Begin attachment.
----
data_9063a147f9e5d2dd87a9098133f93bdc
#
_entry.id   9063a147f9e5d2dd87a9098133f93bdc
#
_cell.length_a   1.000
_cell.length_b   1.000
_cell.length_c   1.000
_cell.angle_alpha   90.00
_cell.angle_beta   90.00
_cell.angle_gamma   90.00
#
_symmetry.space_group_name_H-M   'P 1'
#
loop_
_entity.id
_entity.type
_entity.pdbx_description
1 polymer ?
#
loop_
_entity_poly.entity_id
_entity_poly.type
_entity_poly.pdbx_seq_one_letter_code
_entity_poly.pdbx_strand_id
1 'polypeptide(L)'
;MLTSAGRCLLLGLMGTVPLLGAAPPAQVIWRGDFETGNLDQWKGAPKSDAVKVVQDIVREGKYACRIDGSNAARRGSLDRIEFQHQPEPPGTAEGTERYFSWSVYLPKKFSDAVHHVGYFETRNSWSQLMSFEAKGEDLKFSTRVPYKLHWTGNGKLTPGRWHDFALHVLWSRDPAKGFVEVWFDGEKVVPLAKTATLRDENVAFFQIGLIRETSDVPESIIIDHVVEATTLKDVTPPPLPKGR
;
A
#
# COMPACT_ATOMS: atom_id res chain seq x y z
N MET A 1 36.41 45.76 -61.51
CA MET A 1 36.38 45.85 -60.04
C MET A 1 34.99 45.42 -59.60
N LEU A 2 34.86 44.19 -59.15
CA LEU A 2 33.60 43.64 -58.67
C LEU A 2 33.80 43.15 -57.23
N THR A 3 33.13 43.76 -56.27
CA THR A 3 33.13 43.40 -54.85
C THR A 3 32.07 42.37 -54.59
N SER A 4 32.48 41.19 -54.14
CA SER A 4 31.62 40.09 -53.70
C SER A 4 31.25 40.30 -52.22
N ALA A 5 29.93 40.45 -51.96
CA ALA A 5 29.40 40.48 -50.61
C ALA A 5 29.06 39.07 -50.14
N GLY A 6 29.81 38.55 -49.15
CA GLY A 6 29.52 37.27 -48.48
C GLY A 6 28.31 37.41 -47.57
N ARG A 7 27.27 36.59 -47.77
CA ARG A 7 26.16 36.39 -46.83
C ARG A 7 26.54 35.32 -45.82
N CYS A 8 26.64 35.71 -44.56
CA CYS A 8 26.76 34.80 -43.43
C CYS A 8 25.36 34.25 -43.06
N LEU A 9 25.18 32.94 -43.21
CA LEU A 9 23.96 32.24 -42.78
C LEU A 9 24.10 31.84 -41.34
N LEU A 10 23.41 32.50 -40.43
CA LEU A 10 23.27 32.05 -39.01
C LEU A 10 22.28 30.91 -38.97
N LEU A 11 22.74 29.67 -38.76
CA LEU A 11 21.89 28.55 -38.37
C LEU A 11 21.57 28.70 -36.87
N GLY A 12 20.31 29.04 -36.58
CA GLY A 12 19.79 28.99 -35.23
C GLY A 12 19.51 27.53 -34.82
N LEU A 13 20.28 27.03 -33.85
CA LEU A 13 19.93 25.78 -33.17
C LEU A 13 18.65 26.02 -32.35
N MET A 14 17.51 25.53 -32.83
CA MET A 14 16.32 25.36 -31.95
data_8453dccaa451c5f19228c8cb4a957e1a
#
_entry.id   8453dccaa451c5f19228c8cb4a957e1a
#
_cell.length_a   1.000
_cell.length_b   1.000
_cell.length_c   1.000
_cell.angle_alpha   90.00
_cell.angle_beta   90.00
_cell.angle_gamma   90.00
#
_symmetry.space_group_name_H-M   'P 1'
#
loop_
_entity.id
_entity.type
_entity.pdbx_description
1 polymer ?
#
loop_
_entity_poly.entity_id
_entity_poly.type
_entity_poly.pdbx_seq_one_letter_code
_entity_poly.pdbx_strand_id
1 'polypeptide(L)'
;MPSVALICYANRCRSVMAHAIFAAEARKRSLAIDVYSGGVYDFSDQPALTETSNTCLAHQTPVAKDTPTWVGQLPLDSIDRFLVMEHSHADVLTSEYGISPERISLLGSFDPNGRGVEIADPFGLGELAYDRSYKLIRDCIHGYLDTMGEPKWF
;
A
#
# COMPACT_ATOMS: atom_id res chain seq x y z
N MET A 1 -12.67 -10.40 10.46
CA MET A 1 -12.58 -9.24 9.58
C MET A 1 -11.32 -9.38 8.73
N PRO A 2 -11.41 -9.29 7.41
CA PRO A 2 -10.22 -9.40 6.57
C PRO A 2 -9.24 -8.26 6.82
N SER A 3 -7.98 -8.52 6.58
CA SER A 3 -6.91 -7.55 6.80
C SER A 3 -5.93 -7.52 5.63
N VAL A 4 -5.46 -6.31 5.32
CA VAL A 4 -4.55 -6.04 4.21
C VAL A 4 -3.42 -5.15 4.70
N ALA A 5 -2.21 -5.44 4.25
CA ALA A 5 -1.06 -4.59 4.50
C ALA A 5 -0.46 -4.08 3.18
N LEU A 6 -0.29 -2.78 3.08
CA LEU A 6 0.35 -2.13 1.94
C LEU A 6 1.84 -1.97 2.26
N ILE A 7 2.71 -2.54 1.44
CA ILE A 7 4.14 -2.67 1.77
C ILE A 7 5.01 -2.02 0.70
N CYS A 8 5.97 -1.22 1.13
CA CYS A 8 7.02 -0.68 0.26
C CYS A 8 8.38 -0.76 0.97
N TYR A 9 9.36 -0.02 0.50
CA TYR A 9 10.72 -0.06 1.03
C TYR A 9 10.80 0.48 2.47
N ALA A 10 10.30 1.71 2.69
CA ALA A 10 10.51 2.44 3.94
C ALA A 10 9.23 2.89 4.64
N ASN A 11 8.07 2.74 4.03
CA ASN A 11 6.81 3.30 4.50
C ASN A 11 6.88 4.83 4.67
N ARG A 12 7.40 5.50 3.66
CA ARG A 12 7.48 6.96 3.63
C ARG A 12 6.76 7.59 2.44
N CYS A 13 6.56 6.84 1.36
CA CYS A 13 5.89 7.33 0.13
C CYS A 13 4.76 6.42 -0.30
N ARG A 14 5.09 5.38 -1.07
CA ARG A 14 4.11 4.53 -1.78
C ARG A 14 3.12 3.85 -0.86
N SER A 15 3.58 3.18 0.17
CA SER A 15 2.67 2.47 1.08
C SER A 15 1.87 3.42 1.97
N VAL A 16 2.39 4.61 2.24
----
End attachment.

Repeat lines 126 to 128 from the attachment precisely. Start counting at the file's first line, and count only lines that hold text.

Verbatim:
N TYR A 9 9.36 -0.02 0.50
CA TYR A 9 10.72 -0.06 1.03
C TYR A 9 10.80 0.48 2.47